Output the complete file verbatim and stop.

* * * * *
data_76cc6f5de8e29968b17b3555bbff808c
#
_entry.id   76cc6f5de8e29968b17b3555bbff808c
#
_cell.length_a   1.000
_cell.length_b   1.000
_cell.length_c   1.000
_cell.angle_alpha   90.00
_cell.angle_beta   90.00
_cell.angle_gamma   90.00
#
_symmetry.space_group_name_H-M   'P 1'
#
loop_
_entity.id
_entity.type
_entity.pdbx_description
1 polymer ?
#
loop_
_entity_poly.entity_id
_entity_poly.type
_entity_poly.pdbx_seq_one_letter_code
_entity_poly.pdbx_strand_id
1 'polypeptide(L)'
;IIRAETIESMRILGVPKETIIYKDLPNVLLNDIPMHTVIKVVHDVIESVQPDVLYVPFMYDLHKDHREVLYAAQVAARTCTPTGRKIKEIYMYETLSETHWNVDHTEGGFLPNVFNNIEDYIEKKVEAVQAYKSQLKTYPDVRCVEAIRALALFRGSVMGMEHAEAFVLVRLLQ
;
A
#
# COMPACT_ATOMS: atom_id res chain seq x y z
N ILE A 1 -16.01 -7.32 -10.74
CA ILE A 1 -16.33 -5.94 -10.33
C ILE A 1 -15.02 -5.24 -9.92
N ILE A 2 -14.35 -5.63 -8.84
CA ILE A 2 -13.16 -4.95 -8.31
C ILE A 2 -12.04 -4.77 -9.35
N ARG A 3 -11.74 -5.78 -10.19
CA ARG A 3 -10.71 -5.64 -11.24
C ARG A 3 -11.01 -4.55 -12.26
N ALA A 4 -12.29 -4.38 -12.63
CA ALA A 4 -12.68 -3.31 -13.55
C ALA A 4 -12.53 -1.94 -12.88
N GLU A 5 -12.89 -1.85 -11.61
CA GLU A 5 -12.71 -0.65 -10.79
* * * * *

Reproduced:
data_76cc6f5de8e29968b17b3555bbff808c
#
_entry.id   76cc6f5de8e29968b17b3555bbff808c
#
_cell.length_a   1.000
_cell.length_b   1.000
_cell.length_c   1.000
_cell.angle_alpha   90.00
_cell.angle_beta   90.00
_cell.angle_gamma   90.00
#
_symmetry.space_group_name_H-M   'P 1'
#
loop_
_entity.id
_entity.type
_entity.pdbx_description
1 polymer ?
#
loop_
_entity_poly.entity_id
_entity_poly.type
_entity_poly.pdbx_seq_one_letter_code
_entity_poly.pdbx_strand_id
1 'polypeptide(L)'
;IIRAETIESMRILGVPKETIIYKDLPNVLLNDIPMHTVIKVVHDVIESVQPDVLYVPFMYDLHKDHREVLYAAQVAARTCTPTGRKIKEIYMYETLSETHWNVDHTEGGFLPNVFNNIEDYIEKKVEAVQAYKSQLKTYPDVRCVEAIRALALFRGSVMGMEHAEAFVLVRLLQ
;
A
#
# COMPACT_ATOMS: atom_id res chain seq x y z
N ILE A 1 -16.01 -7.32 -10.74
CA ILE A 1 -16.33 -5.94 -10.33
C ILE A 1 -15.02 -5.24 -9.92
N ILE A 2 -14.35 -5.63 -8.84
CA ILE A 2 -13.16 -4.95 -8.31
C ILE A 2 -12.04 -4.77 -9.35
N ARG A 3 -11.74 -5.78 -10.19
CA ARG A 3 -10.71 -5.64 -11.24
C ARG A 3 -11.01 -4.55 -12.26
N ALA A 4 -12.29 -4.38 -12.63
CA ALA A 4 -12.68 -3.31 -13.55
C ALA A 4 -12.53 -1.94 -12.88
N GLU A 5 -12.89 -1.85 -11.61
CA GLU A 5 -12.71 -0.65 -10.79